This translates well in the 16 veteran of a war he hadn't enlisted in when kidnapped and made to fight and kill and destroy. When we meet Ezra at a Truth and Reconciliation Hearing, he cannot sleep, haunted by memories of the atrocities he witnessed and committed--most committed in a drug induced haze. It's terrible the way, through flash backs the audience sees how little the children's lives are valued. Killed just for complaining about the lack of food, fatigue, or the murder of family and friends when the raids take them to villages where they once lived--Ezra is Africa's child, an Africa where children --boys and girls, are the new frontier for battle.

It's not revolutionary to take a child and make him into a killer. One wonders about these men who do so. This is hinted at when Europeans meet with the adult leaders and supply the troops with drugs, which are injected into the children who are almost half-starved. They are then pumped up and ready to do whatever they are instructed.

There are government troops also who are fighting. It gets confusing sometimes trying to figure out who the good guys are or if there are any good guys. Ezra's wife volunteers to fight in the revolutionary war. When she meets Ezra and other kidnapped children, she is disgusted. Her parents were revolutionary, well-known and well-respected until they were captured and killed.

I really like her character and that of Ezra's sister, who is mute. Aduaka's characters, the ones mentioned and others, show the complexity of warfare, and how when it involves innocent people there is no justification. Ezra screens Sunday, April 27, at 9 p.m. at Sundance Kabuki Cinemas, Tuesday, April 29, at 3:30 and Thursday May 1, at 6:30 p.m. at Pacific Film Archive in Berkeley. Visit and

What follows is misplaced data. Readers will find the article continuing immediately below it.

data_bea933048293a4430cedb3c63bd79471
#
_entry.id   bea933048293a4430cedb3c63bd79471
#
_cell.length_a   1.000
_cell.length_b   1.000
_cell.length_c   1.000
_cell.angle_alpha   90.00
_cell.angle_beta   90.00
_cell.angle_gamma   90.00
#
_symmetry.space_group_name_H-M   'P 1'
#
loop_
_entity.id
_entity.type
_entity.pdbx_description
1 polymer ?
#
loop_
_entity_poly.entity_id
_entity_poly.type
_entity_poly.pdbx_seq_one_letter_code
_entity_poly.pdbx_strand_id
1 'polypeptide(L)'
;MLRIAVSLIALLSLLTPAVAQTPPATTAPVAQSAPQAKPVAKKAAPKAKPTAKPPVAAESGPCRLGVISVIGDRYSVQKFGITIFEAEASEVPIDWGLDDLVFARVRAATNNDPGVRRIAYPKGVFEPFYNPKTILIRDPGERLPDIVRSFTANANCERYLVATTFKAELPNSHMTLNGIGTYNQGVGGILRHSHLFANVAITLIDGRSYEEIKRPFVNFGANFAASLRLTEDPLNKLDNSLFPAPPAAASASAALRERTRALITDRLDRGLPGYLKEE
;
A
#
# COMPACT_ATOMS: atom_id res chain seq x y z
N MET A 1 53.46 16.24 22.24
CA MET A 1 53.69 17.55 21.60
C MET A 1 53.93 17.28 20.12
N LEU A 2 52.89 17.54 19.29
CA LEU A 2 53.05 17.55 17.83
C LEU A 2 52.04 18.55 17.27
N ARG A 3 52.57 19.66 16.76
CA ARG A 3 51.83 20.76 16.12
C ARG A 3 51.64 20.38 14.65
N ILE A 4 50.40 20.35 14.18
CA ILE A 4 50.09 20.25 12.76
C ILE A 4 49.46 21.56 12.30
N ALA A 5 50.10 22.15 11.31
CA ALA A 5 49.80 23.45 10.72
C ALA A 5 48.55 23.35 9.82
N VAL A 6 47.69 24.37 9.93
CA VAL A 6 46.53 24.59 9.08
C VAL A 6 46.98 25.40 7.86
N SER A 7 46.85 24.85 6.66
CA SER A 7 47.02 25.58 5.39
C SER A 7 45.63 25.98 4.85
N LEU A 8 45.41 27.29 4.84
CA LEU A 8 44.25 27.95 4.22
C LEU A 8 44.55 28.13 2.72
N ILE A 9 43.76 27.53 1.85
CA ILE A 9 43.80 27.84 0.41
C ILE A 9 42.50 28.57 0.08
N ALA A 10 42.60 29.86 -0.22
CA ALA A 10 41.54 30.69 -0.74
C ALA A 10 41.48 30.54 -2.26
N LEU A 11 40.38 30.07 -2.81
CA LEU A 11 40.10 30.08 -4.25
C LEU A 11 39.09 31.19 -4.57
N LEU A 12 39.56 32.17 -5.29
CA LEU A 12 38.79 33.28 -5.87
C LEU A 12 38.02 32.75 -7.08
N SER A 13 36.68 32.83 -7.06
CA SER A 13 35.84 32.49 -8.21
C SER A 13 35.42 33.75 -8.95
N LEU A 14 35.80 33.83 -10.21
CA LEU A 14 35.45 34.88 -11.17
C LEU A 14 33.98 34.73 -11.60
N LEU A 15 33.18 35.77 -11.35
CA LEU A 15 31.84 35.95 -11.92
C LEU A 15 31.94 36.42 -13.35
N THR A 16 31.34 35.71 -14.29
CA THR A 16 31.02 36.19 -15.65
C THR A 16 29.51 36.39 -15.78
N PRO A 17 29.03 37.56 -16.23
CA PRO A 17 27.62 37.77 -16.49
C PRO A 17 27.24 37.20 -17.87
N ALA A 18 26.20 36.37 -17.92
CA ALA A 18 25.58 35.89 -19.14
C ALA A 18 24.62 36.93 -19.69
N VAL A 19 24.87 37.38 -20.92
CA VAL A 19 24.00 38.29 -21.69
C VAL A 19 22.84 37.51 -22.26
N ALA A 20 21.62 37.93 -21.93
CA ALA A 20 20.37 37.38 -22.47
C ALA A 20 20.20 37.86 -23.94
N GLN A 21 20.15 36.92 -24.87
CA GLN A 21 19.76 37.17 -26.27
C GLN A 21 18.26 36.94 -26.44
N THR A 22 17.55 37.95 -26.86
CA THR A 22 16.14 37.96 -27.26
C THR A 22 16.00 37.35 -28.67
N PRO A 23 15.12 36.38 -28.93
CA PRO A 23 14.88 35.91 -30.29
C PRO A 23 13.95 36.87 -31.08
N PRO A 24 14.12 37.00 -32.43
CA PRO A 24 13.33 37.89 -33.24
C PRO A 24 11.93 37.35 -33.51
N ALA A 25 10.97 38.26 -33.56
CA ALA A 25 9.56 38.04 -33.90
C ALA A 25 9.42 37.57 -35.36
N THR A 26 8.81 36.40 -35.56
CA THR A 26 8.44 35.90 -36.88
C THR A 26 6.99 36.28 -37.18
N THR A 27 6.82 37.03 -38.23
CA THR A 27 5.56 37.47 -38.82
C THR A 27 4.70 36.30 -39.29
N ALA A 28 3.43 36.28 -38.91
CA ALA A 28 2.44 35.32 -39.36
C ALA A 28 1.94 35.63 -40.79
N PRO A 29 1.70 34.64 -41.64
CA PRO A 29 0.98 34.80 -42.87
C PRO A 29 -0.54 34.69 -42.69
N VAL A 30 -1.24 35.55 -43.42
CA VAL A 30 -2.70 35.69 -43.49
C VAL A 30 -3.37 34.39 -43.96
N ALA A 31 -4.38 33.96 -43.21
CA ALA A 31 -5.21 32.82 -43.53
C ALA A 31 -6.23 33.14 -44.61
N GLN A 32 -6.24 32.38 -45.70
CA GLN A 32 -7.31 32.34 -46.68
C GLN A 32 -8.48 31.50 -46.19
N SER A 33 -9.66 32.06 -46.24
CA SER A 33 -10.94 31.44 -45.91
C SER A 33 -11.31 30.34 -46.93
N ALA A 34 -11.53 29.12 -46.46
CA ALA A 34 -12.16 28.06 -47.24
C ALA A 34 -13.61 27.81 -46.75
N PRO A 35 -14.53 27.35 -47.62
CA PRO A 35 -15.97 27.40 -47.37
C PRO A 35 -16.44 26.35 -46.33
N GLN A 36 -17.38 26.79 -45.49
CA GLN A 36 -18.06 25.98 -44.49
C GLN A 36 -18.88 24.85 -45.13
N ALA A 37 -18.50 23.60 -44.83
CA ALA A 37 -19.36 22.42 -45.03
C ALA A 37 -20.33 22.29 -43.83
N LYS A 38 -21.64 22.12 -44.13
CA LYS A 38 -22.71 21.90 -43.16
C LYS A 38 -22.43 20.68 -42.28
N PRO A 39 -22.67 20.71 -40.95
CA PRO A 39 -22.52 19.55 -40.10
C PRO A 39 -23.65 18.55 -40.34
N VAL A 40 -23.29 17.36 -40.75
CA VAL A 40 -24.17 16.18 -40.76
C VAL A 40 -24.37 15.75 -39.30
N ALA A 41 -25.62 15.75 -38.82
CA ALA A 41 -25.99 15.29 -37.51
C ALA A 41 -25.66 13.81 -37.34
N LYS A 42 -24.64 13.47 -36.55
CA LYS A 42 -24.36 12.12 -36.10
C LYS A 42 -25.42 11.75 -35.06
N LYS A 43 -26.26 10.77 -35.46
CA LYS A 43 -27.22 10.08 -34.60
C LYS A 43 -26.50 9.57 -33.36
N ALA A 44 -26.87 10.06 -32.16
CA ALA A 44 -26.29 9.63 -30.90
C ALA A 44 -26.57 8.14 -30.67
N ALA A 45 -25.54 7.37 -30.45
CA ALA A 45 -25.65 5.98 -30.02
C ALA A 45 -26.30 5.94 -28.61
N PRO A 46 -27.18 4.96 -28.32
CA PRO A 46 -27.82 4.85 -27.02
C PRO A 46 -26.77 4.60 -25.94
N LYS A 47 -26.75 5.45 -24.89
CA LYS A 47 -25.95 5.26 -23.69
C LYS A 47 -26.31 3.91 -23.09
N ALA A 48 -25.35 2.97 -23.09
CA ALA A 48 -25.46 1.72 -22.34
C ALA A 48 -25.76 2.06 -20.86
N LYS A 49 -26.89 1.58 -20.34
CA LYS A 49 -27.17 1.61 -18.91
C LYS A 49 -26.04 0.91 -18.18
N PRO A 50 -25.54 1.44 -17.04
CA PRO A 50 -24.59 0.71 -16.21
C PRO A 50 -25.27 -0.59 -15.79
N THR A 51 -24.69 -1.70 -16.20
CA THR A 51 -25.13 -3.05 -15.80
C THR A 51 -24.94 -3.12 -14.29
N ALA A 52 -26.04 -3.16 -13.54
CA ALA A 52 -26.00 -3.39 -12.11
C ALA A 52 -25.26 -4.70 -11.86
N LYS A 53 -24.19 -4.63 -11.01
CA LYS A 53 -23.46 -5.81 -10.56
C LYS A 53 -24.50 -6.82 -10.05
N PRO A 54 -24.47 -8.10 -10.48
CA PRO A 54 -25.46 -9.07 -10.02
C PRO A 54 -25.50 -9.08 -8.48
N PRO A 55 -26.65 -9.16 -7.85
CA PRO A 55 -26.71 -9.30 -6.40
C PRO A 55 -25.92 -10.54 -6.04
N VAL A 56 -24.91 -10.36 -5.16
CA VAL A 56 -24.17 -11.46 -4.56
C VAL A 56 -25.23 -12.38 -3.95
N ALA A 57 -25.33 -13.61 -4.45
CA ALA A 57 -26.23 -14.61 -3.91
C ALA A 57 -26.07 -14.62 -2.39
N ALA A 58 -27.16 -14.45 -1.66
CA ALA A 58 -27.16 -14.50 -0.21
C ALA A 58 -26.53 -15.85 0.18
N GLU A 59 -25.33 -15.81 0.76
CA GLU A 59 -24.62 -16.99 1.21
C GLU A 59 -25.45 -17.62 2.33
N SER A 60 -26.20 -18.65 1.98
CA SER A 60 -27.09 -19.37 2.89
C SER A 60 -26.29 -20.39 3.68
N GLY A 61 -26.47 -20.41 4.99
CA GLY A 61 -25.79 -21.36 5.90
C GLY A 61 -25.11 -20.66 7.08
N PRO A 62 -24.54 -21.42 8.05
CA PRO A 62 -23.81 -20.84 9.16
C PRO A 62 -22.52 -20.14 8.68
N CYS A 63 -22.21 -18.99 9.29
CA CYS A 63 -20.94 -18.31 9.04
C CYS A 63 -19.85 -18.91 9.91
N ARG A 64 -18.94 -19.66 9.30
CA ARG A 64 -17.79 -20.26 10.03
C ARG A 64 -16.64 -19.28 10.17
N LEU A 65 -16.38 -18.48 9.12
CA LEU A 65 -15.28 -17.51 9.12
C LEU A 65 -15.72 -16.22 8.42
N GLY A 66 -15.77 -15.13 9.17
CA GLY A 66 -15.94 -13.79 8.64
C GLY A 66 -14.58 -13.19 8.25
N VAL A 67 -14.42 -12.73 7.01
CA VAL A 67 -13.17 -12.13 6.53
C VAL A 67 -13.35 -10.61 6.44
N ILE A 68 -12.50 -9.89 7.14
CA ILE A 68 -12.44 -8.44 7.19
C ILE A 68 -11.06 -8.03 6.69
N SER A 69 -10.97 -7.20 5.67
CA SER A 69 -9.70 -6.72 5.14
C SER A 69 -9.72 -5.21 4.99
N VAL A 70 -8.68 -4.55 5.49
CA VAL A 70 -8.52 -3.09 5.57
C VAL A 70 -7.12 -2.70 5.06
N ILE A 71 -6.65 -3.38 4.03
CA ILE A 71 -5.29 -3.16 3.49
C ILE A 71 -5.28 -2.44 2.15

"Body of War" also looks at these issues, also through the lens of a survivor.
The Phil Donahue and Ellen Spiro film looks at the life of Tomas Young who enlists after President Bush asks Americans to join the fight against terrorism. He thinks he's going to Afghanistan and ends up in Iraq. He says he doesn't fire his weapon because all he sees are civilians, yet after five days he is shot through the back of the neck and returns home paralyzed from the chest down. "Body of War" is his story, and what an amazing and heartbreaking and triumphant story it is.

Spiro is a great storyteller with her camera and the way she and Donahue allow Tomas' story to frame the fiasco Bush has gotten this country into with the permission of the legislative body is an important reminder. It is also a reminder of why the framers of the Constitution did what they did and how important, even if overruled or outvoted, it is to object.

"Ezra" looks at the trauma of war, as does Tomas' story. Ezra is 17 and when we meet him, Tomas is 25. I think to myself, these could be my sons--these are our sons.

On another note I watched a lighter film, "Love and Other Four Letter Words" which was great! It stars Tangi Miller as "Stormy LeRue," a successful talk show host about to go national who gets a call from home about her grandmother, which makes her reevaluate her life. What is fame if you don't have a family or anyone to share it with? To encourage her grandmother, "Nana" (actress Aloma Wright) to get better she tells her that she's getting married in six weeks. There is no groom in sight, but her old flame, "Peanut" (Flex Alexander) is looking mighty fine, but he's a pastor and Stormy doesn't even consider him for her scheme she and her assistant (portrayed by actress Essence Atkins) cook up with a stripper, who's not to bright but agrees to Stormy's terms. There are many twists and turns in the comedy which of course has a happy ending, which I needed after watch "Ezra." The DVD is available now for $14.98 from One Village Entertainment.